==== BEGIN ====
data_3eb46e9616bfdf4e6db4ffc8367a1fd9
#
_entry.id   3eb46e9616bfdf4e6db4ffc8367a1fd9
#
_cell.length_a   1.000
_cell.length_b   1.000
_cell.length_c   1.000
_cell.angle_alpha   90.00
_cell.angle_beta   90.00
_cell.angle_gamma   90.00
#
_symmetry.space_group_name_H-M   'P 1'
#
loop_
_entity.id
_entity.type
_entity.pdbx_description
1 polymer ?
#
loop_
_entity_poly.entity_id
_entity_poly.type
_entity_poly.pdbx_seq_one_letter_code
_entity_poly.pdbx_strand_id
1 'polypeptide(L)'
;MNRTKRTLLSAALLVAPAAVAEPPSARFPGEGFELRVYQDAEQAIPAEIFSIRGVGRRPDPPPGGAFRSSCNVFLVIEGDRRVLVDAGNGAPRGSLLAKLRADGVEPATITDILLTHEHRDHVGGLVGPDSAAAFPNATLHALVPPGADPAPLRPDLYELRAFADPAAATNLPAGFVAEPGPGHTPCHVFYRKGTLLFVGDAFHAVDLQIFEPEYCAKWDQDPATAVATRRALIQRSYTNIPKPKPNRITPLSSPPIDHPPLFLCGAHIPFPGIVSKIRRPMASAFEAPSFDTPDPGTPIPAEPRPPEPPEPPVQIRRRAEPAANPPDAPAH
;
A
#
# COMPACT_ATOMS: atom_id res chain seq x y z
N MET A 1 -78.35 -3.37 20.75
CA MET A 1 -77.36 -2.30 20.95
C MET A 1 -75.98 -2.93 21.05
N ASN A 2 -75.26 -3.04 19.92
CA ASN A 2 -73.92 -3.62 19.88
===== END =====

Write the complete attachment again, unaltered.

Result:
data_3eb46e9616bfdf4e6db4ffc8367a1fd9
#
_entry.id   3eb46e9616bfdf4e6db4ffc8367a1fd9
#
_cell.length_a   1.000
_cell.length_b   1.000
_cell.length_c   1.000
_cell.angle_alpha   90.00
_cell.angle_beta   90.00
_cell.angle_gamma   90.00
#
_symmetry.space_group_name_H-M   'P 1'
#
loop_
_entity.id
_entity.type
_entity.pdbx_description
1 polymer ?
#
loop_
_entity_poly.entity_id
_entity_poly.type
_entity_poly.pdbx_seq_one_letter_code
_entity_poly.pdbx_strand_id
1 'polypeptide(L)'
;MNRTKRTLLSAALLVAPAAVAEPPSARFPGEGFELRVYQDAEQAIPAEIFSIRGVGRRPDPPPGGAFRSSCNVFLVIEGDRRVLVDAGNGAPRGSLLAKLRADGVEPATITDILLTHEHRDHVGGLVGPDSAAAFPNATLHALVPPGADPAPLRPDLYELRAFADPAAATNLPAGFVAEPGPGHTPCHVFYRKGTLLFVGDAFHAVDLQIFEPEYCAKWDQDPATAVATRRALIQRSYTNIPKPKPNRITPLSSPPIDHPPLFLCGAHIPFPGIVSKIRRPMASAFEAPSFDTPDPGTPIPAEPRPPEPPEPPVQIRRRAEPAANPPDAPAH
;
A
#
# COMPACT_ATOMS: atom_id res chain seq x y z
N MET A 1 -78.35 -3.37 20.75
CA MET A 1 -77.36 -2.30 20.95
C MET A 1 -75.98 -2.93 21.05
N ASN A 2 -75.26 -3.04 19.92
CA ASN A 2 -73.92 -3.62 19.88